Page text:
No, seriously, don’t. LeBron thinks we spend to much time comparing and not enough time appreciating the great players of sport, such as comparing him to Robertson (or Magic). Here is what LeBron said to Joe Varden of the Cleveland Plain Dealer:
“I think what we get caught up in, in our league too much is trying to compare greats to greats instead of just accepting and acknowledging and saying, ‘Wow, these are just great players,'” James said. “I think in the NFL when you talk about great quarterbacks, they don’t really compare great quarterbacks. They say, ‘Oh, Joe Montana is great.’ You know, ‘Tom Brady is great. Aaron Rodgers is great. Steve Young is great.’ (Terry) Bradshaw, all those great quarterbacks they never compare them as much, but when it comes to our sport we’re so eager to say, ‘Who is better, Oscar or (Michael) Jordan?’ or, ‘Jordan or LeBron or Kobe (Bryant) or these guys?’ instead of just accepting greatness.”
I admit I can get as sucked into this as the next person, it’s a fun barstool argument to have, but in the end it can suck the joy out of watching great players. This is not a new position for me, I was a Laker blogger back in the Kobe/Gasol era and tried to tell those fans to enjoy it while they could. Be a fan of the game has been my mantra.
No player has had to deal with this level of scrutiny like LeBron, the first NBA superstar of the social media age. LeBron is a lock Hall of Famer, he will go down as one of the greats to ever play the game, maybe the most physically gifted ever (him or Wilt), yet while he is still just 30 years old we try to rank him against MJ, Dr. J., Larry Bird, Magic Johnson, and a host of others. It’s been going on since he was 24. Probably earlier.
Can you imagine the online heat Jordan would have faced online when the Pistons rolled him and the Bulls in the playoffs three straight years, up to his age 26? But now in the mythology of Jordan those times are almost forgotten. They were dissected at the time, but not with the venom found on twitter. Not with the level of scrutiny LeBron faces.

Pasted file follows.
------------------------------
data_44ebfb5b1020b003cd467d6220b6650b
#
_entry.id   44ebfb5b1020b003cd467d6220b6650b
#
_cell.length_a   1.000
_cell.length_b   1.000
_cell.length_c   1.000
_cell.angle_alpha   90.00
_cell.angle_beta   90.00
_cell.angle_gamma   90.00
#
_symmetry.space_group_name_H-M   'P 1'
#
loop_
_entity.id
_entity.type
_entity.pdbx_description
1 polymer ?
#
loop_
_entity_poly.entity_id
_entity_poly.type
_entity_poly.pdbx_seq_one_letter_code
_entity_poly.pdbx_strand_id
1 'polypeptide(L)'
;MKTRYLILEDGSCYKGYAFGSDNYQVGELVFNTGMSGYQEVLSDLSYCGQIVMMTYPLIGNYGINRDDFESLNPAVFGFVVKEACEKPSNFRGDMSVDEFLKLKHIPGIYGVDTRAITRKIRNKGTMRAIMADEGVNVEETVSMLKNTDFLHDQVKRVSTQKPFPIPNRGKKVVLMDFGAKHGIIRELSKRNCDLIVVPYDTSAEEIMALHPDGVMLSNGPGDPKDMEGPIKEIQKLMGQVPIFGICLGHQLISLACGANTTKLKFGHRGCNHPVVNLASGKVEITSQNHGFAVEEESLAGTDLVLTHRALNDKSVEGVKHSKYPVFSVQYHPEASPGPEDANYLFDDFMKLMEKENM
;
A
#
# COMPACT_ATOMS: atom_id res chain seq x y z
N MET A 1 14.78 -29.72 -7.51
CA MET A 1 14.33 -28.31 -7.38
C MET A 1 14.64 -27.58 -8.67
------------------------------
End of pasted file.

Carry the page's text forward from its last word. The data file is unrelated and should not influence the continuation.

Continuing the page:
Does Kobe suck this season? Maybe. But there are flashes of the great player and as fans we should try to savor those moments (even if we question now Byron Scott uses him). Same with Tim Duncan (who doesn’t suck). Or Kevin Garnett. Plus there are all these great players on the rise like Anthony Davis and Karl-Anthony Towns and on and on, yet the NBA world is critical first.
We all need to savor these players, these moments more.
Even if we know LeBron is not MJ, it doesn’t mean LeBron isn’t special.
Former UCLA Bruin Kyle Anderson has some skills. The reigning Summer League MVP plays a high IQ game and is a forward who can handle the rock, which is getting him a few Boris Diaw minutes off the Spurs bench this season.
But the man is not fast.
After watching him on a “fast” break Monday night, Tim Duncan thought he could take him in a race. Via Jeff McDonald of the Express-News.
Anderson knows he’s not fleet of foot, his twitter handle is “slowmo.”
This harkens back to the “who would win a race between Dirk Nowitzki and Peyton Manning” debate from the preseason. These are races that could be timed with a sundial. Saying there would be winners is a relative term.
But in this case we might actually see the race. I want a Duncan/Anderson race. Charles Barkley and Dick Bavetta can be the honorary timers.